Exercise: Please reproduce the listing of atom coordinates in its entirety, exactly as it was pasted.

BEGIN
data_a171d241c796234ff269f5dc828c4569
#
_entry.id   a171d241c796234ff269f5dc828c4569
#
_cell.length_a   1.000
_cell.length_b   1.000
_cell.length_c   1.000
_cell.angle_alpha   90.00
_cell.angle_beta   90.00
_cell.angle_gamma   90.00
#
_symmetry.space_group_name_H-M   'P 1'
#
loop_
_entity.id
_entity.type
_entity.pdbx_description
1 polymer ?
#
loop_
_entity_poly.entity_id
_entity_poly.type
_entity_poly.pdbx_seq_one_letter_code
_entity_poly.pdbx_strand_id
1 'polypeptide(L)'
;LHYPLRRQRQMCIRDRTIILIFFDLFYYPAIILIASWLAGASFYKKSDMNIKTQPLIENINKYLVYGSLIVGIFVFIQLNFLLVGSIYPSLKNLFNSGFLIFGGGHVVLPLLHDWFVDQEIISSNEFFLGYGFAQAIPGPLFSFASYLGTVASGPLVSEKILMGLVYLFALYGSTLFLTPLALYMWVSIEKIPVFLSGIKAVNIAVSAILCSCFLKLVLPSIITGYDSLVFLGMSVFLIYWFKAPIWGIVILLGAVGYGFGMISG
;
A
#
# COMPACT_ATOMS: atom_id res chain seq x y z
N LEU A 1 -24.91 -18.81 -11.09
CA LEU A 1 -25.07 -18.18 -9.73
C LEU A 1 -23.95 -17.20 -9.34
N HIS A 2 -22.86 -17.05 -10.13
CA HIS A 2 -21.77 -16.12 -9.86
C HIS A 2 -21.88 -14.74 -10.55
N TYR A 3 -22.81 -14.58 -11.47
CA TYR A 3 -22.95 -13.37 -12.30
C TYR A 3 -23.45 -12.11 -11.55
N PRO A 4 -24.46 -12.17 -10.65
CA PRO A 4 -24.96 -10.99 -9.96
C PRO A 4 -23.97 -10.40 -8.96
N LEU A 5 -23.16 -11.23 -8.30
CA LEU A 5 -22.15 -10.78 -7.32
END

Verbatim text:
data_a171d241c796234ff269f5dc828c4569
#
_entry.id   a171d241c796234ff269f5dc828c4569
#
_cell.length_a   1.000
_cell.length_b   1.000
_cell.length_c   1.000
_cell.angle_alpha   90.00
_cell.angle_beta   90.00
_cell.angle_gamma   90.00
#
_symmetry.space_group_name_H-M   'P 1'
#
loop_
_entity.id
_entity.type
_entity.pdbx_description
1 polymer ?
#
loop_
_entity_poly.entity_id
_entity_poly.type
_entity_poly.pdbx_seq_one_letter_code
_entity_poly.pdbx_strand_id
1 'polypeptide(L)'
;LHYPLRRQRQMCIRDRTIILIFFDLFYYPAIILIASWLAGASFYKKSDMNIKTQPLIENINKYLVYGSLIVGIFVFIQLNFLLVGSIYPSLKNLFNSGFLIFGGGHVVLPLLHDWFVDQEIISSNEFFLGYGFAQAIPGPLFSFASYLGTVASGPLVSEKILMGLVYLFALYGSTLFLTPLALYMWVSIEKIPVFLSGIKAVNIAVSAILCSCFLKLVLPSIITGYDSLVFLGMSVFLIYWFKAPIWGIVILLGAVGYGFGMISG
;
A
#
# COMPACT_ATOMS: atom_id res chain seq x y z
N LEU A 1 -24.91 -18.81 -11.09
CA LEU A 1 -25.07 -18.18 -9.73
C LEU A 1 -23.95 -17.20 -9.34
N HIS A 2 -22.86 -17.05 -10.13
CA HIS A 2 -21.77 -16.12 -9.86
C HIS A 2 -21.88 -14.74 -10.55
N TYR A 3 -22.81 -14.58 -11.47
CA TYR A 3 -22.95 -13.37 -12.30
C TYR A 3 -23.45 -12.11 -11.55
N PRO A 4 -24.46 -12.17 -10.65
CA PRO A 4 -24.96 -10.99 -9.96
C PRO A 4 -23.97 -10.40 -8.96
N LEU A 5 -23.16 -11.23 -8.30
CA LEU A 5 -22.15 -10.78 -7.32